Martha Stickley and the workhouse

Pauper_Memorial_West Bromwich

Paupers memorial, West Bromwich. ‘This memorial stands in recognition of the people who passed through the workhouse system and to the memory of all those buried unmarked in paupers graves.’

Martha Stickley was one of many cousins of my great-great grandmother Elizabeth Stickley (who married Henry Shayler in 1858). Both Martha and Elizabeth were born in North Moreton, Berkshire, and grew up in the village where most of their relations worked as agricultural labourers.

Martha was baptised on 22 July 1855 at All Saints in North Moreton, and was the oldest child of Charles and Ann Stickley (nee Wing). She appears in the census of 1861 (aged 6) and again in 1871 (aged 15) with her parents and by 1871 she had four younger siblings. Martha’s father was a carter on one of the local farms so he would not have earned very much and they would not have had many material comforts.   

In the summer of 1872 when Martha was 15 going on 16, she gave birth to a daughter, Elizabeth, who was baptised at All Saints church. The parish register gives no indication as to who Elizabeth’s father was. Five years later Martha’s son  Joseph was born. He was also baptised at the village church in November 1877 and once again no father is named in the register of baptisms. However on 12th January 1878, a small item was reported in the Berkshire Chronicle: 

‘Joseph Warwick of North Moreton was ordered to pay 1s 6d per week for sixteen years towards the support of the illegitimate child of Martha Stickley, of the same place’. 

So it seems that Joseph Warwick was baby Joseph’s father and Martha must have been able to provide sufficient evidence of paternity for the magistrates to make this order. These affiliation orders were the only way most women could make the father take responsibility for illegitimate children. It wasn’t easy for women in Martha’s situation to provide enough evidence to convince the magistrates and even if an order was made it was often difficult to get the money. We just have to hope that Joseph Warwick paid at least some money towards his son’s support. Joseph’s other option was to marry Martha but he clearly didn’t want to do that and a few years later he married someone else.  

Things did not go well for Martha after Joseph’s birth and by 1881 she and her two children were living in the Wallingford Union Workhouse, about 3 miles from North Moreton. At this time, Martha was 25 years old, her daughter Elizabeth was 10 and Joseph was 3 years old. It seems likely that Martha’s parents decided they couldn’t support her and her children in the family home and she had no choice but to go to the nearest workhouse.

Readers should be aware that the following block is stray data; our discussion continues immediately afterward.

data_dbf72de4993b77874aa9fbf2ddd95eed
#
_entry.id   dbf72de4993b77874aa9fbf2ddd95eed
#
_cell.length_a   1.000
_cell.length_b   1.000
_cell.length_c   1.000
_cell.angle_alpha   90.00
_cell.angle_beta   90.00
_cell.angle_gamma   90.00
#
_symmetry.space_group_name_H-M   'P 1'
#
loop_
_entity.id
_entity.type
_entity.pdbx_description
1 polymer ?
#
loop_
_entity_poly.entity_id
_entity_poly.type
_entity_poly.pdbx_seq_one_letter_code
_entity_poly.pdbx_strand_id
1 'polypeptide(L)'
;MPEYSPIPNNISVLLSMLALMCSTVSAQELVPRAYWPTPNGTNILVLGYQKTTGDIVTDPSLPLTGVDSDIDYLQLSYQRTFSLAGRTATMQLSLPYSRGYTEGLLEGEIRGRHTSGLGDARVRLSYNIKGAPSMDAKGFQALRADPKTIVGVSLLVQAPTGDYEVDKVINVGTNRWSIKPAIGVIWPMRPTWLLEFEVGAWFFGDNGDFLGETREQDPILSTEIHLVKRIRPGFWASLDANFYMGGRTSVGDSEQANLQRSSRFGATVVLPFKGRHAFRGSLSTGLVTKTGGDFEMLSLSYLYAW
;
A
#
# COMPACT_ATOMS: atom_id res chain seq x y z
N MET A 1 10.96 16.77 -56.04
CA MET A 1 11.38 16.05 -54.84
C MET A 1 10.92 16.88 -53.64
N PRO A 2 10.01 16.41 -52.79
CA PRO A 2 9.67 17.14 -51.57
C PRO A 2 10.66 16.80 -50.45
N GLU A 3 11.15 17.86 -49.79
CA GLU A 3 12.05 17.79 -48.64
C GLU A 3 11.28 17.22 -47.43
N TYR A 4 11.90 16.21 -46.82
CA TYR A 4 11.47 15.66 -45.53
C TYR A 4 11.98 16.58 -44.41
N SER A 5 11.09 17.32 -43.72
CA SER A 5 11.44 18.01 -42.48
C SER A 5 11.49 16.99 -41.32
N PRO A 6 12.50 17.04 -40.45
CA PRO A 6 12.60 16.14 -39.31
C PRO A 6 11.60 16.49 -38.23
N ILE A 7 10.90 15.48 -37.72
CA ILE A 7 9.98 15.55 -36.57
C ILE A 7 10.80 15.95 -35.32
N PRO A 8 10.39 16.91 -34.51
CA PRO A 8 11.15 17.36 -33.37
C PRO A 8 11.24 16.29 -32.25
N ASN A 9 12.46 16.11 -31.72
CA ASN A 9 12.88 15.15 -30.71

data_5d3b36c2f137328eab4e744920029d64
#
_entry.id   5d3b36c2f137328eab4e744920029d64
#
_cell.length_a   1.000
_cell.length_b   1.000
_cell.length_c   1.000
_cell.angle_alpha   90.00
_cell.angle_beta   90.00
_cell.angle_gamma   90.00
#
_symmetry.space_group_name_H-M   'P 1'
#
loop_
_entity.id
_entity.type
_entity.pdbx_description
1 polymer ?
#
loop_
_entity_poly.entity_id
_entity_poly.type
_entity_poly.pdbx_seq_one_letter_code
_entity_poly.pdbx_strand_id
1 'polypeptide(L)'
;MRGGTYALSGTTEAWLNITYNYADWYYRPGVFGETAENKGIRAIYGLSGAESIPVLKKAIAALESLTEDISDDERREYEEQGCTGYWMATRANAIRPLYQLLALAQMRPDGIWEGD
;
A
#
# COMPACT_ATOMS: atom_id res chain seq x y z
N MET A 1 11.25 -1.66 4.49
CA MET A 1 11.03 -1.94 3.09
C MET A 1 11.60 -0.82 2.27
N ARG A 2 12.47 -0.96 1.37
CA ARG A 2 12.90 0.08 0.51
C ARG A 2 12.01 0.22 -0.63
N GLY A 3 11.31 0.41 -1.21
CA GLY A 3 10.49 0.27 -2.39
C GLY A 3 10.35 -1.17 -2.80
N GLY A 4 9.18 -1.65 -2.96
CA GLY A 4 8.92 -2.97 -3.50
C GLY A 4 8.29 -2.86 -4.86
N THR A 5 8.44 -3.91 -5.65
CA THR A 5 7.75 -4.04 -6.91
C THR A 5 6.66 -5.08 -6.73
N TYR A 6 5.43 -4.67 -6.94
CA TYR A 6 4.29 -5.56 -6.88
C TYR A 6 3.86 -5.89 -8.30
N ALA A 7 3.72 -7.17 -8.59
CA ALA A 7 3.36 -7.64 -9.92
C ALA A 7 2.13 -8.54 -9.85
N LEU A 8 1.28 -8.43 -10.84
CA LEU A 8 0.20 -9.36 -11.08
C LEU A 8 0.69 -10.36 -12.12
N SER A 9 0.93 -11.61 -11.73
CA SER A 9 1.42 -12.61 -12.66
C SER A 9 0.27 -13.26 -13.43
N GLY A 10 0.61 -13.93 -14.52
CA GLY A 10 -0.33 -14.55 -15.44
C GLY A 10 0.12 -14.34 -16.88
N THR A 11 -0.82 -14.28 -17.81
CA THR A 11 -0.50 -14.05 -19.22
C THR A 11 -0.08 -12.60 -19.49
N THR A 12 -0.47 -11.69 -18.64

Wfd workhouse foundation stone

An inscribed stone from Wallingford Union Workhouse, now in Wallingford Museum. ‘Erected at the expence of the united parishes of St Mary the More, St Peter and St Leonard in the borough of Wallingford An: Dom: 1807’

For those who know Wallingford, the workhouse was situated to the west of the town on the Wantage Road. It later became St Mary’s hospital which was eventually knocked down and replaced with houses on streets now called Atwell Close and McMullan Close. You can read more about the history of Wallingford workhouse at  

Life in the workhouse was not designed to be fun and it was a place of last resort for those who could not support themselves and their families. You wore a uniform and had few if any of your own possessions. You were given work to do, and men, women and children were kept in separate buildings, so children were often separated from their parents at a very young age. Workhouses were run on very regimented lines, but you did at least have a roof over your head and regular meals. I’m sure Martha would not have gone there if she’d had any choice. 

In 1886 Martha was still living in the workhouse when she gave birth to her third child, who was christened Martha Amelia Stickley at St Mary’s church in Wallingford on 16th May. And three years later, on 1st January 1889, Martha’s fourth child Thomas was born. Interestingly, Thomas was registered as Thomas Stickley on his birth certificate but he was baptised (at Cholsey church) as Thomas Lane, son of Martha and William. 

Later in the same year, when she was 33 years old, Martha married William Lane, a widower 20 years her senior who was already the father of five children before they met. Next time, I’ll write about Martha and William’s life together from 1889 onwards.   


More about workhouses at

Wallingford museum has lots of interesting exhibits covering a broad range of historical periods –


Photo of pauper memorial – Tony Hisgett from Birmingham, UK [CC BY 2.0 (] 


6 thoughts on “Martha Stickley and the workhouse

  1. Impressive and well researched. I am wondering if you or someone on your family have researched the origins of the Stickley name? I just watched one of those ‘Reel History’ documentaries on line and they concluded that the Stirling Man may have been one John de Stickley, am English Knight who died of an arrow wound at Stirling in 1341. They concluded that his family had died out, but they don’t seem to have done much of a rummage for them. They didn’t do a place name search, or a College of Arms search. Could he be a long long lost relative of yours?


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